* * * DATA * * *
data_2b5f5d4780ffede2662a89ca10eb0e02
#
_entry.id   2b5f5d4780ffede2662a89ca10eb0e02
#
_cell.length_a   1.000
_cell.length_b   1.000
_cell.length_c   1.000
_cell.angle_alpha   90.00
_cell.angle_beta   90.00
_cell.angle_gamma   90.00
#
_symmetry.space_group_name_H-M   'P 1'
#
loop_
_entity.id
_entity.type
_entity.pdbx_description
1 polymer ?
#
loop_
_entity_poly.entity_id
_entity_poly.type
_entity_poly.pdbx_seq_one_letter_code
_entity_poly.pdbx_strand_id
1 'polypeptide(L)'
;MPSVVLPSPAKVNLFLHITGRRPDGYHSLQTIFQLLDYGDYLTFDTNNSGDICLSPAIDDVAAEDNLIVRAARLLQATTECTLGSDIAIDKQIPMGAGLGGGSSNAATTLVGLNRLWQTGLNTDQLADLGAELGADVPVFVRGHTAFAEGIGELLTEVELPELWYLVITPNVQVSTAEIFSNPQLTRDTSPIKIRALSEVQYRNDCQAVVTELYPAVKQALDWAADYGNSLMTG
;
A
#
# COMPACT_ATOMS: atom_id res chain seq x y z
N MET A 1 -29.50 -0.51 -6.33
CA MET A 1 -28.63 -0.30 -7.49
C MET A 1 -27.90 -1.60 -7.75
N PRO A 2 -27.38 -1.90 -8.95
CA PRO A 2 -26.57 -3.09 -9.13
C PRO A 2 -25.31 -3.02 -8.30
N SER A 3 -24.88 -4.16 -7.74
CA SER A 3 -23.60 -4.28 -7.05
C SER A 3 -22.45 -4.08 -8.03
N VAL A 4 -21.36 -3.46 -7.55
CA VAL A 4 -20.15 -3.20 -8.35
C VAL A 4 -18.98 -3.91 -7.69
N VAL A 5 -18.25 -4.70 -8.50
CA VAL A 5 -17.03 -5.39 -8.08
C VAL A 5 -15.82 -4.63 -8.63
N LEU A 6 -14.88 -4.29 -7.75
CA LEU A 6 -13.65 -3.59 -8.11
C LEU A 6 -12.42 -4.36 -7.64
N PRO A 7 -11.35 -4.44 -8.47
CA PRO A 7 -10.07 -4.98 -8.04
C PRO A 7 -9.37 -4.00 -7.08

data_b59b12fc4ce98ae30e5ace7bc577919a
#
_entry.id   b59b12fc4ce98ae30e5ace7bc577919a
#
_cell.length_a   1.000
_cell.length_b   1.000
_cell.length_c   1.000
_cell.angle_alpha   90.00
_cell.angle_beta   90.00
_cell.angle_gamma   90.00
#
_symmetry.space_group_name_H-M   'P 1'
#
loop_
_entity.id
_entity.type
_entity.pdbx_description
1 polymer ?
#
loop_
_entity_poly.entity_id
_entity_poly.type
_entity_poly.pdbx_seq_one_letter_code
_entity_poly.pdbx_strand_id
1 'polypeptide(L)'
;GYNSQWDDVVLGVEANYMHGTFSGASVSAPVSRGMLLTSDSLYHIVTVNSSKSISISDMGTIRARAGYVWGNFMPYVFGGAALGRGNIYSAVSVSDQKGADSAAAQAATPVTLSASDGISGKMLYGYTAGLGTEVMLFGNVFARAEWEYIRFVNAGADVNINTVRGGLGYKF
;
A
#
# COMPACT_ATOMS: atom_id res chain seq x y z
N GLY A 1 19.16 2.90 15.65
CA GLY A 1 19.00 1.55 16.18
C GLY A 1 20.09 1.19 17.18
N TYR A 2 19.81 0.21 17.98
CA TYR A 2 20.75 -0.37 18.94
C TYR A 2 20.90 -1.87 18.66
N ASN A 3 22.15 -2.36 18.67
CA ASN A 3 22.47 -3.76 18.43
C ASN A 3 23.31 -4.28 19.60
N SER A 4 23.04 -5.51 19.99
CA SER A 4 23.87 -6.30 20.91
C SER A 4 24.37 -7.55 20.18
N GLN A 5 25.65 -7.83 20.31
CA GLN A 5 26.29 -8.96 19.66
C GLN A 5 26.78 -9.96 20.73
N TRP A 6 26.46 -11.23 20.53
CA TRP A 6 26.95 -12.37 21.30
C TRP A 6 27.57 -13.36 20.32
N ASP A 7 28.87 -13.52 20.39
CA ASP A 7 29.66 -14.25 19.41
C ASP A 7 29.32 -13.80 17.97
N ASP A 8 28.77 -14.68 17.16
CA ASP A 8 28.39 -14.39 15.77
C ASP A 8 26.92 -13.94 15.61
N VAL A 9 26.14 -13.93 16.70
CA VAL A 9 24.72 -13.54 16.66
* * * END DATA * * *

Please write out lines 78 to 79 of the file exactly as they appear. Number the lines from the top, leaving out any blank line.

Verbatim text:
;
A